DeepBleu, Aug 28, 2004
    #7
  8. "Alex Martelli" <> wrote in message
    news:1gj80xs.1cfownoqz4m9N%...
    > Michel Claveau - abstraction méta-galactique non triviale en fuite
    > perpétuelle. <> wrote:
    >
    > > and enumerate is more fast than index.

    >
    > Oh, absolutely. sequence.index(anitem) takes time proportional to
    > len(sequence), for the average item. If you repeat that operation for
    > all items in sequence, you end up with total time proportional to the
    > SQUARE of len(sequence) -- a LOT, for long sequences, enumerate itself
    > takes constant time, and looping over all items that enumerate yields
    > takes time proportional to the number of items (costant time per item).
    >
    > If you're familiar with big-O notation, we're talking O(N) vs O(N
    > square)... not the kind of performance issue one can ignore, for long
    > sequences, because the difference in performance keeps going up and up
    > without bounds as the sequence grows longer.
    >
    >
    > Alex



    Did you say enumerate(seq) takes constant time? I would have thought it was
    proportional to len(seq).
     
    Brent W. Hughes, Aug 28, 2004
    #8
  9. In <5M4Yc.326126$a24.276550@attbi_s03>, Brent W. Hughes wrote:

    > Did you say enumerate(seq) takes constant time? I would have thought it was
    > proportional to len(seq).


    >>> seq = [1,2,3]
    >>> enumerate(seq)

    <enumerate object at 0x4039dcec>

    I guess creating a enumerate object (generator) takes constant time. ;-)

    Ciao,
    Marc 'BlackJack' Rintsch
     
    Marc 'BlackJack' Rintsch, Aug 28, 2004
    #9
  10. On Sat, 28 Aug 2004 19:09:53 GMT, Brent W. Hughes
    <> wrote:
    >
    > Did you say enumerate(seq) takes constant time? I would have thought it was
    > proportional to len(seq).


    enumerate(seq) is O(1)
    index(seq) is O(N)

    And thus:

    for i, val in enumerate(seq): print i is O(N)
    for val in seq: print seq.index(val) is O(N*N)
     
    Andrew Durdin, Aug 28, 2004
    #10
  11. Brent W. Hughes <> wrote:
    ...
    > > SQUARE of len(sequence) -- a LOT, for long sequences, enumerate itself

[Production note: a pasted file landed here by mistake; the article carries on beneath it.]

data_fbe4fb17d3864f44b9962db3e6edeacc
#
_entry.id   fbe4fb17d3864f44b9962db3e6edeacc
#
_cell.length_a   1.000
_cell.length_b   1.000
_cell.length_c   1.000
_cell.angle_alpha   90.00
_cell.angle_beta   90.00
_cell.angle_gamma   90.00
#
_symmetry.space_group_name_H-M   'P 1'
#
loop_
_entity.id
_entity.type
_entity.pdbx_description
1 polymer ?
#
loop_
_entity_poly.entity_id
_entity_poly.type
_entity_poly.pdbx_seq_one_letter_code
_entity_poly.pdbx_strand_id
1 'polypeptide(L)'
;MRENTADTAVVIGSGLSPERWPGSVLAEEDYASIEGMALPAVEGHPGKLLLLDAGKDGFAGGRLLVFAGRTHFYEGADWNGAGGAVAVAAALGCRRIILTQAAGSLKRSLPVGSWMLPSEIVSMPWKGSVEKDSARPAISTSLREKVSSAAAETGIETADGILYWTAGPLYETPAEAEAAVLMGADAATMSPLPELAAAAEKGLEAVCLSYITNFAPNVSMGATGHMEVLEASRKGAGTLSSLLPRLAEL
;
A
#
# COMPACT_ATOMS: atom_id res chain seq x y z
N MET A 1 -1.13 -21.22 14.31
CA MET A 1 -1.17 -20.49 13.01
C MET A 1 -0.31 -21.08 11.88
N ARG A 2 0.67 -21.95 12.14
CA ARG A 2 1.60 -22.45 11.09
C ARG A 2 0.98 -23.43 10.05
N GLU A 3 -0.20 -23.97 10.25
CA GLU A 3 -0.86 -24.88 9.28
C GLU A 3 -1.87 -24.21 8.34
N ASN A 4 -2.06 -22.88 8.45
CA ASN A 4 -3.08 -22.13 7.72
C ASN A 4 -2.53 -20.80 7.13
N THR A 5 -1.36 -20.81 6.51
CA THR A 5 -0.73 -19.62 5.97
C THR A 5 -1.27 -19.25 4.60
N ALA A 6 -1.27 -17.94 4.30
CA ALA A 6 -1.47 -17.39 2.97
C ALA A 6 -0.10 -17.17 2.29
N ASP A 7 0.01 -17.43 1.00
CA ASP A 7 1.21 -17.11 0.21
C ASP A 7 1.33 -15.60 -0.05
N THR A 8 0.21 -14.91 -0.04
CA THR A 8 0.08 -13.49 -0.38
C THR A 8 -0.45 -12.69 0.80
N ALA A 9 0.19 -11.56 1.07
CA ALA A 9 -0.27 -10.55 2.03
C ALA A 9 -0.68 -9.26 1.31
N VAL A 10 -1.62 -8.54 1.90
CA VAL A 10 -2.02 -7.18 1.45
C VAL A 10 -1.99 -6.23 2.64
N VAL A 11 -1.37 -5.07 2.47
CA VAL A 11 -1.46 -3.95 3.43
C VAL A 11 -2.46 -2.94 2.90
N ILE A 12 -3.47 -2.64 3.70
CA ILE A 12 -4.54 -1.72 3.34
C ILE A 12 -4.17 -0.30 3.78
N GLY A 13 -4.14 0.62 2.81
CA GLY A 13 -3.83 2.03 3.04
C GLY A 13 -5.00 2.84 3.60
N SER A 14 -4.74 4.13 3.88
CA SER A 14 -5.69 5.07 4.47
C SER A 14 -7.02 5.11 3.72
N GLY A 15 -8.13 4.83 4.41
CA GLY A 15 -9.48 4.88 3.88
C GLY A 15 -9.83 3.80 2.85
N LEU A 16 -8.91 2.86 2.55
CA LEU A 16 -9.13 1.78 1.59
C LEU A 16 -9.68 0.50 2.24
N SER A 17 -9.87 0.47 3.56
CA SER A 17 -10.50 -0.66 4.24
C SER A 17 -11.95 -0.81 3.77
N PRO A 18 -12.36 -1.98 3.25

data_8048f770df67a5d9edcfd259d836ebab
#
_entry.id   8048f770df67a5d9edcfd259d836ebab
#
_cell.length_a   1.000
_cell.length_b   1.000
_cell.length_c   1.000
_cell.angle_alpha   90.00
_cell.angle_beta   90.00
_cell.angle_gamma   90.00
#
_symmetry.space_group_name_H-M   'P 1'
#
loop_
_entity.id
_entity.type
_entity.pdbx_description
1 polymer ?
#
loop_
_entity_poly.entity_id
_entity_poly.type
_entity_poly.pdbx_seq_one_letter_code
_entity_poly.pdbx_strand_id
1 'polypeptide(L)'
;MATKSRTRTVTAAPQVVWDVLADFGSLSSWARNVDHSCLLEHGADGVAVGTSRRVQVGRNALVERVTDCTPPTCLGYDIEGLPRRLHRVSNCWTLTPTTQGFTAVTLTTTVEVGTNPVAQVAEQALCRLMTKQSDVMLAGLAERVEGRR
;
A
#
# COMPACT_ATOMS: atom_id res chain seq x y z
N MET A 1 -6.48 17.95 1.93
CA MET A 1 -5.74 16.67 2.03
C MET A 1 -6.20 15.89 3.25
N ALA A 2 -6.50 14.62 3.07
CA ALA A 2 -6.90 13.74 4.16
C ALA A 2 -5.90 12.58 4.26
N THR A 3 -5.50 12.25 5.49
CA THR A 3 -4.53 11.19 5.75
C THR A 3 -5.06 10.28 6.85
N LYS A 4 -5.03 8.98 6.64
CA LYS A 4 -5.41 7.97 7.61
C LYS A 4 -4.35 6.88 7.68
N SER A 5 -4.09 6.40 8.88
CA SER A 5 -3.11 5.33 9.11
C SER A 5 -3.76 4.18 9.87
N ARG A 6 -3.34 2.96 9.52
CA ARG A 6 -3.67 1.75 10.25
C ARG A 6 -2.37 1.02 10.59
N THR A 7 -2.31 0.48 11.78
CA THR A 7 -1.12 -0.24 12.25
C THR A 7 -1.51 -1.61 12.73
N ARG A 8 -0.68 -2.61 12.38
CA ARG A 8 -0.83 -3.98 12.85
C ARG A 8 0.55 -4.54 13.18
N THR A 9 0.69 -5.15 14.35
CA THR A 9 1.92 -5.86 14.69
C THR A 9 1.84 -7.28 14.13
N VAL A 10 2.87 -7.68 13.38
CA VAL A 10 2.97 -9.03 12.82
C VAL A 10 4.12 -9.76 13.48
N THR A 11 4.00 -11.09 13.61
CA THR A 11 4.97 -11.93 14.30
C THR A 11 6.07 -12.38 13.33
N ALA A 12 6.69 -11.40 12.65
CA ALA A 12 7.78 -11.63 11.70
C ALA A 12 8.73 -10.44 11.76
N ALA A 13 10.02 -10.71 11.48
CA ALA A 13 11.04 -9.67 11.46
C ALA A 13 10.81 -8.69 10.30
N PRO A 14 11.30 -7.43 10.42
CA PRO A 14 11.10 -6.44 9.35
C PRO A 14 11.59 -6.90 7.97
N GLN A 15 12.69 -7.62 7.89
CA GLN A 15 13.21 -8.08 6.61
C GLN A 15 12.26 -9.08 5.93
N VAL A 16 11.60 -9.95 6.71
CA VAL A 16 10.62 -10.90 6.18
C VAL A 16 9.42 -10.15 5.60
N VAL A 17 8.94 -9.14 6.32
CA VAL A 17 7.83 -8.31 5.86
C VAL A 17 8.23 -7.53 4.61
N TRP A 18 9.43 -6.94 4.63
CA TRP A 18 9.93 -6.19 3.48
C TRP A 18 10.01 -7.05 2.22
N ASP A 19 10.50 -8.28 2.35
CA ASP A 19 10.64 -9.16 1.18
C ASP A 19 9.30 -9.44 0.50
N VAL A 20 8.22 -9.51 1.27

> > takes constant time, and looping over all items that enumerate yields
    > > takes time proportional to the number of items (costant time per item).

    ...
    > Did you say enumerate(seq) takes constant time? I would have thought it was
    > proportional to len(seq).


    Please look carefully at my quoted text:
    the call to enumerate(seq) itself takes constant time
    looping over [N items] takes O(N)
    In particular, looping over O(len(seq)) items does take O(len(seq)),
    whether you call enumerate somewhere or not

    The distinction matters, because some loops on enumerate(seq) may be
    able to bail out earlier, which may reduce their big-O behavior. A
    trivial example:
    for i, item in enumerate(seq):
    if i >= 3: break
    print item
    This prints the first few items of seq, but no more than three of them
    in any case; and it takes O(1), constant time (assuming that so do
    iter(seq)'s next(), and str(item) too) -- no matter how long seq is.


    Don't take this for granted, because it was not necessarily true before
    Python refined its looping protocol. Consider two recipes for
    enumerate that you'll find in the Cookbook's first edition...:

    [a]

    class enumerate:
    def __init__(self, seq):
    self.seq = seq
    def __getitem__(self, i):
    return i, self.seq



    def enumerate(seq): return zip(xrange(sys.maxint), seq)

    Recipe [a] does satisfy the same big-O performance constraints as
    today's enumerate ([a] is less general than today's enumerate, of
    course, because at that time the looping protocol did require the
    ability to index into the object, so [a] requires that from seq). But
    recipe does not -- just calling enumerate in this version is O(N) in
    both time and space. ((Nevertheless, was faster than [a] in many
    practically important cases, which is why I presented it anyway;-)).


    Alex
     
    Alex Martelli, Aug 30, 2004
    #11